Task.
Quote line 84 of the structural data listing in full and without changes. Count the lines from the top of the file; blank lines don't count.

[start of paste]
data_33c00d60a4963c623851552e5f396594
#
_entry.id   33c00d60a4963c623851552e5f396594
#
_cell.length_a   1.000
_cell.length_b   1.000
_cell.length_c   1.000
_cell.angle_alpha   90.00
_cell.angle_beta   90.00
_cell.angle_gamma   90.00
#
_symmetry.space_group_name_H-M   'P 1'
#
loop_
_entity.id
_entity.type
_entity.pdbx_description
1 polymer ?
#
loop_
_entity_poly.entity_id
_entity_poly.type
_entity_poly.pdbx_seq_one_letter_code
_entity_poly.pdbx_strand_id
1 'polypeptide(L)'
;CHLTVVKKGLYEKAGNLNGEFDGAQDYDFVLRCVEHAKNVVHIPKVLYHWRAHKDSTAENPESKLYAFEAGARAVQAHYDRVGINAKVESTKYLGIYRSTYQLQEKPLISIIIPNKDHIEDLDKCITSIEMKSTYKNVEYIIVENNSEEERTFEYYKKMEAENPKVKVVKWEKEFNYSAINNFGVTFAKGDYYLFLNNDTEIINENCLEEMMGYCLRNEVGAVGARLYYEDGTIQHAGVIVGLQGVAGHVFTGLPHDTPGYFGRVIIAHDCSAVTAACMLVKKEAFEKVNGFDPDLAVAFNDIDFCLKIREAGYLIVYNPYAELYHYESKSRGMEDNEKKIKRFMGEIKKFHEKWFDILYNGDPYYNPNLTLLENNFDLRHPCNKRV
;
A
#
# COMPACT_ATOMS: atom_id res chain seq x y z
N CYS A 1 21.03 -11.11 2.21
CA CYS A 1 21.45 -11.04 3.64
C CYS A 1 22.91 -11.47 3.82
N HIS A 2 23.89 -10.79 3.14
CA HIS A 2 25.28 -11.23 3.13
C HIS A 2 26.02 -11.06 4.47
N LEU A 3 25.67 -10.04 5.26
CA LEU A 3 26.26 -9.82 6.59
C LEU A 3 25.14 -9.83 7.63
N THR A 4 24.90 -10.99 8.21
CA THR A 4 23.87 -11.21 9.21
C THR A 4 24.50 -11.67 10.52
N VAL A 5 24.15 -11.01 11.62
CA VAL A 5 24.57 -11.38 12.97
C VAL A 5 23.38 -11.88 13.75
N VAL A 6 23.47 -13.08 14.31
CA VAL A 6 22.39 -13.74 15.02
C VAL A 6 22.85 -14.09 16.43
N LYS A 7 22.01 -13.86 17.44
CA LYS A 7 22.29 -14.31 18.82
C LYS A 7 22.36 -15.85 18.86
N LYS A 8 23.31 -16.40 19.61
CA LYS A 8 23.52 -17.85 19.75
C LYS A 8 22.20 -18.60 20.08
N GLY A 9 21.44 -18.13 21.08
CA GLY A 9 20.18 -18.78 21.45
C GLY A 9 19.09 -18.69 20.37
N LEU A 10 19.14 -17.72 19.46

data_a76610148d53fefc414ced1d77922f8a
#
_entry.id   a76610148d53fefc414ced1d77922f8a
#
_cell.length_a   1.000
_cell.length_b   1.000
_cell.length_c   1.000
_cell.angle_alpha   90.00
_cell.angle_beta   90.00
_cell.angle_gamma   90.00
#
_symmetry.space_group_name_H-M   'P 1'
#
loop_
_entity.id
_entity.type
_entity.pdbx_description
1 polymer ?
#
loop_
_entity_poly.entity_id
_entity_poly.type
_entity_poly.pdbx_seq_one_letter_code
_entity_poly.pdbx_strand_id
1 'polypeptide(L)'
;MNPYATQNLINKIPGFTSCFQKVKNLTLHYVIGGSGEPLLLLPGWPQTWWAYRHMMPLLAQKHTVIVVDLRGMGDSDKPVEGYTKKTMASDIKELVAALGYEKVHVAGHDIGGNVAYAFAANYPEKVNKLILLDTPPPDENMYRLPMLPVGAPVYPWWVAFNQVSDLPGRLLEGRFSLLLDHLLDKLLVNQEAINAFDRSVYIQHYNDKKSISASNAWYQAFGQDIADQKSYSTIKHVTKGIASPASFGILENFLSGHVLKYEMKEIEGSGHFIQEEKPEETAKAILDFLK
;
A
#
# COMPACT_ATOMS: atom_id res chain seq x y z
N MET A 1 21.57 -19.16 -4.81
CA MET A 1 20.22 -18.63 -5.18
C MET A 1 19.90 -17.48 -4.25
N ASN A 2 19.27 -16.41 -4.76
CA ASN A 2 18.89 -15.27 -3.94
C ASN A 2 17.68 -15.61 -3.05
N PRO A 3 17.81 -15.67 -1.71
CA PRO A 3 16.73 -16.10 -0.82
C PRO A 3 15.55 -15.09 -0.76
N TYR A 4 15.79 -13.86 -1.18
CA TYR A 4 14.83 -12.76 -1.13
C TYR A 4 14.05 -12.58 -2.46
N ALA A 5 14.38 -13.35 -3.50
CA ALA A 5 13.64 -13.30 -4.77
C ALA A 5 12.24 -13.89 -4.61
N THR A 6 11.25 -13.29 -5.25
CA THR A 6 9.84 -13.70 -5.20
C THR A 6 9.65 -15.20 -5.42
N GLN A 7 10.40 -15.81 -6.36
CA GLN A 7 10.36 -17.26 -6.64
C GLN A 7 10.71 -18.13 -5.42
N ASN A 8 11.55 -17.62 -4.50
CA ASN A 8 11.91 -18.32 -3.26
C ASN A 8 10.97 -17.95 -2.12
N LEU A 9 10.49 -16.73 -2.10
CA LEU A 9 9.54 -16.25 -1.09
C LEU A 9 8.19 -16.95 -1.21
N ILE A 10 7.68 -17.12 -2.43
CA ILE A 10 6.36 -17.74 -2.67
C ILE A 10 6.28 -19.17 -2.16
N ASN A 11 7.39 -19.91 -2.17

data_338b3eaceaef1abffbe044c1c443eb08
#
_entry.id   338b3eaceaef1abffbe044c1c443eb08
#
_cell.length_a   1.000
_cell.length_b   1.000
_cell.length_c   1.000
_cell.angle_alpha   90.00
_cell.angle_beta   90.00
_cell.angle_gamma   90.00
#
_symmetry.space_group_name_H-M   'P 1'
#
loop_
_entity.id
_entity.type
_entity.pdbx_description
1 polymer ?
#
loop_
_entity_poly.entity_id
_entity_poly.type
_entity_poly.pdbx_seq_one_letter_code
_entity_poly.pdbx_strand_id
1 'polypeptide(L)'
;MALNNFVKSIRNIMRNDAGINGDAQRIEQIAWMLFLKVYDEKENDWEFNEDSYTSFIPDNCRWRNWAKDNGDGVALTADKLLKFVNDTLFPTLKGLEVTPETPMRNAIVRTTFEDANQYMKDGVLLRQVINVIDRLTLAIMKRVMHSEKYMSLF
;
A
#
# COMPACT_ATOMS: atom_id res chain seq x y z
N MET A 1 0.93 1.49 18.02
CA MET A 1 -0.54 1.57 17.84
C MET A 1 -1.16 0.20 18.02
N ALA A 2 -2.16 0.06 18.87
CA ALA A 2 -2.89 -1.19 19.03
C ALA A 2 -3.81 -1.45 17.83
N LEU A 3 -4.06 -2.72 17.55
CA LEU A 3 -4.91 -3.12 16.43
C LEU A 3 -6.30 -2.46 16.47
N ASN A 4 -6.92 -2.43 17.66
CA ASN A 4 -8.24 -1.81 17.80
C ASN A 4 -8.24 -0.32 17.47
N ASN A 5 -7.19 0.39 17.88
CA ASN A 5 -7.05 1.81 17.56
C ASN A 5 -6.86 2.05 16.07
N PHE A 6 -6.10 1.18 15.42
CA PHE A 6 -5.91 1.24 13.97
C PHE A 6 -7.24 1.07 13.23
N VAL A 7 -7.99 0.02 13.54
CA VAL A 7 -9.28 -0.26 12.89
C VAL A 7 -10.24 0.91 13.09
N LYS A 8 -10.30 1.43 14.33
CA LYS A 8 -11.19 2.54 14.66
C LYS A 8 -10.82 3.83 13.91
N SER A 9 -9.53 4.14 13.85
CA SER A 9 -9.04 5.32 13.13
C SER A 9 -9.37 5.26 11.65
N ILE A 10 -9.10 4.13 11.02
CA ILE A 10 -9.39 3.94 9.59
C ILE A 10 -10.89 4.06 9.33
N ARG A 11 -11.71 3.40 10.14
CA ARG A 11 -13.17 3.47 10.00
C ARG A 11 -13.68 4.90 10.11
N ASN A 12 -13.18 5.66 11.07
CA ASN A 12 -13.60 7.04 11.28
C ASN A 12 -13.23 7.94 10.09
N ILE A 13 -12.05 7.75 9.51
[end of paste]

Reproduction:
;MNPYATQNLINKIPGFTSCFQKVKNLTLHYVIGGSGEPLLLLPGWPQTWWAYRHMMPLLAQKHTVIVVDLRGMGDSDKPVEGYTKKTMASDIKELVAALGYEKVHVAGHDIGGNVAYAFAANYPEKVNKLILLDTPPPDENMYRLPMLPVGAPVYPWWVAFNQVSDLPGRLLEGRFSLLLDHLLDKLLVNQEAINAFDRSVYIQHYNDKKSISASNAWYQAFGQDIADQKSYSTIKHVTKGIASPASFGILENFLSGHVLKYEMKEIEGSGHFIQEEKPEETAKAILDFLK